Since my OEM curtains fell apart due to 15+ years sun exposure, I had my new curtains made from navy Sunbrella using the snap on track system. They turned out really well, with nice sharp pleats. I am sure they will outlast the boat.
We are in the proccess of making new curtains as well on our 34-t and had a similar idea. I was going to screw some small bronze eye-straps into the teak panel and thread the curtains through a piece of line attached to the eye strap with some sort of "nautical looking knot"
I thought about that sort of thing too, but as you can see from the top picture the mounting screws and knots are all hidden behind the curtain. So I figured why not just use some small SS screws and a simple square knot at one end.
The one thing I didn't show was that the span for the deadlights was so great that the line sagged a bit in the middle. So I added a third screw in the middle which I used to capture the doubled line and support it mid span.
For those of us who have a hangup on oem replacements, from what I can tell by conversation, http://www.mar-lou.com/ will make it like the original. They say they were once the largest curtain supplier in the US. For my E34 1987, each of the main salon ports is a 4' wide curtain. If they mount the top/bottom slides, the cost is $45 each. About half if you sew them on.
HOWEVER.... after a dry cleaning of my old curtains, they were almost ok, but many of the folds were torn badly - due to sun rot. There is a product called Pellon fusible nonwoven interfacing" (lightweight through heavy choices) which will bond to cloth with an iron. It is off white about the color of my curtains. So I have ironed on the cut out strips of this material and it appears I'll get a few more years service. Found it at a fabric place. Be careful not to scortch when ironing.
Reopening this question.... Mar Lou at one time made original equipment curtains for the Ericson. My previous comment was that I can't find a contact for them although they were in business a few years back. Has anyone found a place to order the original curtains design?
The original equipment curtains on the Ericsons were really nothing to write home about. Same with the original traveler, the original seacocks, the original Atomic 4 etc. Some things aren't worth reliving because they didn't really represent the ultimate vision of the Naval architect in the first place. I think there are much better window solutions out there now that do the boats greater justice.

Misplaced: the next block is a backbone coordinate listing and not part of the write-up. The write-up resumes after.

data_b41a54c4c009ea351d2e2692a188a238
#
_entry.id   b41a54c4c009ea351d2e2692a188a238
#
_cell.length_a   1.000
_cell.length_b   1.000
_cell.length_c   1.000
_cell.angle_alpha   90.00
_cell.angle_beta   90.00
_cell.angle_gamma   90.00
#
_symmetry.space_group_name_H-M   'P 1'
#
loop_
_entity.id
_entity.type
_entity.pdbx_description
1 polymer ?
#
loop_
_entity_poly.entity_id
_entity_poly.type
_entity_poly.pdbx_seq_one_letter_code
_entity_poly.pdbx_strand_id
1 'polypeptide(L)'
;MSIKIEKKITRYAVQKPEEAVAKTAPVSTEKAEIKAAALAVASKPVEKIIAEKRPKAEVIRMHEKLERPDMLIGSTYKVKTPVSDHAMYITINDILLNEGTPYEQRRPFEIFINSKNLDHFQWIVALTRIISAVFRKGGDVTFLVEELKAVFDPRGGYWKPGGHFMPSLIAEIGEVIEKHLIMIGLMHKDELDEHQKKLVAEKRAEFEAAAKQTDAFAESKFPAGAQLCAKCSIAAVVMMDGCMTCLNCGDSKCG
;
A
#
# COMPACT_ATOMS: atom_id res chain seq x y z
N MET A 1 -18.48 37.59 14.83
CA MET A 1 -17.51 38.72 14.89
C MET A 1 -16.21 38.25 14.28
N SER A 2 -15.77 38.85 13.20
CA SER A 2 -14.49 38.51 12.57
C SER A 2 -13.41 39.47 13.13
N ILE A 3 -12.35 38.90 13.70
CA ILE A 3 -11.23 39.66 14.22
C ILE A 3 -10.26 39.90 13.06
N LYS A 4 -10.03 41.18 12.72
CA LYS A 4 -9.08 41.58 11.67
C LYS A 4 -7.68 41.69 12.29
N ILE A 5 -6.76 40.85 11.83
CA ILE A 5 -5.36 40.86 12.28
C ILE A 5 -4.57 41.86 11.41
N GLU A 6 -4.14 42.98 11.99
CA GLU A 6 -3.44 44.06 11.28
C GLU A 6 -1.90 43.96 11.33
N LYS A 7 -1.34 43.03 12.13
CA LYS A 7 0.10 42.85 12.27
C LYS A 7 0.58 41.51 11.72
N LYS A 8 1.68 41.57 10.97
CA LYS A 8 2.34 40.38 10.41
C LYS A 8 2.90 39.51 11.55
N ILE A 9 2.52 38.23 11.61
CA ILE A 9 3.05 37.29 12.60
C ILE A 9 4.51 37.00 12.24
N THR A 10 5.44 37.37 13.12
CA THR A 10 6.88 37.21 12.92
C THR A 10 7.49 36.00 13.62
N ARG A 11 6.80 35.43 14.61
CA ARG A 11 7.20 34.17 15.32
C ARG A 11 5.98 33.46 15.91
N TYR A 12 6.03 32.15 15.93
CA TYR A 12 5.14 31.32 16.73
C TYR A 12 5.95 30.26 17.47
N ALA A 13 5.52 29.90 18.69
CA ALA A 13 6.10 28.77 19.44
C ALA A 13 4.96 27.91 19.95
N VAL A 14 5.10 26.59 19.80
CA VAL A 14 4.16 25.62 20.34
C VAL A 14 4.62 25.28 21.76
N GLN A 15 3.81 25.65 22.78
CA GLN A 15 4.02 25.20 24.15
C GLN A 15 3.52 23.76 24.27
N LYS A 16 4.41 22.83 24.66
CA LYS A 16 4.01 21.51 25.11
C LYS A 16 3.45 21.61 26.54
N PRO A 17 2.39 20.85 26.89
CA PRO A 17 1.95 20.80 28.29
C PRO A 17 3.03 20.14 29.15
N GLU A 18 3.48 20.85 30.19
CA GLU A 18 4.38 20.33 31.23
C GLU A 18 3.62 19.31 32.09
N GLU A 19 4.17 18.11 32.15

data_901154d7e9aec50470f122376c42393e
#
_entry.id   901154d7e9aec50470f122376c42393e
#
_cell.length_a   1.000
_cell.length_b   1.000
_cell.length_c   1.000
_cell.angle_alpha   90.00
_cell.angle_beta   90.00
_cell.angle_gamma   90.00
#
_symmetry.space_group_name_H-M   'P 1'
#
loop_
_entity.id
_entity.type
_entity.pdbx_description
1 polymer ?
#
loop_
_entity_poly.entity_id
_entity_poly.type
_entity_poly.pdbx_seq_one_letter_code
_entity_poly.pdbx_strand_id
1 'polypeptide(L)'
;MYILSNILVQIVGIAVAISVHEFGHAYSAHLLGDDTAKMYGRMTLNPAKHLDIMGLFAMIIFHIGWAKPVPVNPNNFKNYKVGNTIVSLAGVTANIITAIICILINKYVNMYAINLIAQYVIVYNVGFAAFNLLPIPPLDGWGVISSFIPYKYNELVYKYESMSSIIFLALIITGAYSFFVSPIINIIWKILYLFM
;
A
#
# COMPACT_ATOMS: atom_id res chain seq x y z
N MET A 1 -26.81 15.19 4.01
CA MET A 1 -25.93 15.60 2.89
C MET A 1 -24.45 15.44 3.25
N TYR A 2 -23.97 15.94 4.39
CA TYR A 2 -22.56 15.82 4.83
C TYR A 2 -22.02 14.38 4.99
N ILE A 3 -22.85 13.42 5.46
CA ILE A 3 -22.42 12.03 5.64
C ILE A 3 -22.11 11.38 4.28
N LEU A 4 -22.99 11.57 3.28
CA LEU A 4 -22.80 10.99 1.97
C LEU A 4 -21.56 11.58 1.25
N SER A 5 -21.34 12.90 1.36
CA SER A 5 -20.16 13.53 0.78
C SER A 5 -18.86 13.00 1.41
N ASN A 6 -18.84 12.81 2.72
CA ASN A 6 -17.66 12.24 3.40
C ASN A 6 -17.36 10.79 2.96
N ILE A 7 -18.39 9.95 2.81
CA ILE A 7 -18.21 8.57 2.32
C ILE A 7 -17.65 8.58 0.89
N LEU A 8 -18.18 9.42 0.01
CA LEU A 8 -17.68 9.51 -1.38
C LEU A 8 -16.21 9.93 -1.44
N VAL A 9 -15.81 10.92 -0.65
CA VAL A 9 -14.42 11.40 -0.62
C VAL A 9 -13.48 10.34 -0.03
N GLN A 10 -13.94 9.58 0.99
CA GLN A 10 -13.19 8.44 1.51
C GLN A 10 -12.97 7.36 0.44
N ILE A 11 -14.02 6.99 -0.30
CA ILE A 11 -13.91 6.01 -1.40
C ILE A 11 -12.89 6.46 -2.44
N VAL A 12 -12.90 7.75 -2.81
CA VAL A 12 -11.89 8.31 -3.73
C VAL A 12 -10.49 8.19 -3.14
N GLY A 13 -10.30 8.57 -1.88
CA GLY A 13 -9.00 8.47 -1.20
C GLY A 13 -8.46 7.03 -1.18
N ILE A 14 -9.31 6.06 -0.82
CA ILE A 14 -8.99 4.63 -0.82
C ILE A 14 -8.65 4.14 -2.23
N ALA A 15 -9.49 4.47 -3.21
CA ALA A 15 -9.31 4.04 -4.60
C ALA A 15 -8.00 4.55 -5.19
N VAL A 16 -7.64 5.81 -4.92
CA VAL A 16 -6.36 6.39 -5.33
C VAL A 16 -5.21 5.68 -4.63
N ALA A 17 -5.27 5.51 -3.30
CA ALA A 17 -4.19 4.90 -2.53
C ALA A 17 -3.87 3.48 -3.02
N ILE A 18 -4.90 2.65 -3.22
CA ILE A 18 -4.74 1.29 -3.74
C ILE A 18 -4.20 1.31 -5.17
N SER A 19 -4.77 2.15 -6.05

Thanks so much for the comments, but I'm not certain we are on the same page. Mine is an '87 34 version - diesel, very nice traveler, through hulls, etc. While the curtains I have might have been installed by the original owner, I doubt it. The curtains are attached with individually sewed plastic slides (handsown, not possible with a sewing machine) both top and bottom which fit into tracks. The slides are sewn such that a very crisp fold can be ironed in - each fold is about 2" or so. When removed the folds are so neat that they accordian into a neat folded pile. This creates a very nice curtain - as nice or nicer than anything I have seen all through the internet - of course that is an opinion. So I'll probably make my own if I have to, which means hours of handsewing those tiny slides. (I am aware of the alternative slides that can be sewn by machine.)
My critisizm of that kind of curtain has as much to do with the tracks as with the curtains. Those type of tracks have to sit parallel to work while the cabins sides of boats are wider towards the stern and narrower towards the bow. When the curtains are open those bars are unsightly and out of context with the other graceful lines of the boat. The piece de resistance is when they put the little blue stripe on the top and the bottom of the curtain to really highlight the fact that the curtains are completely out of plumb with the lines of the boat. I just think there are better things out now for boat privacy that wont junk up the style of the cabin like those tracked pleated curtains.
I'm not sure how many previous owners Issaqueena had but each one tryed a different method to attach the curtains and rods. Now I have 8 to 10 holes around each port. Looks awful. Any ideas on patching the holes so the liner does't jump out at me and say "look at these ratty patched up holes" ???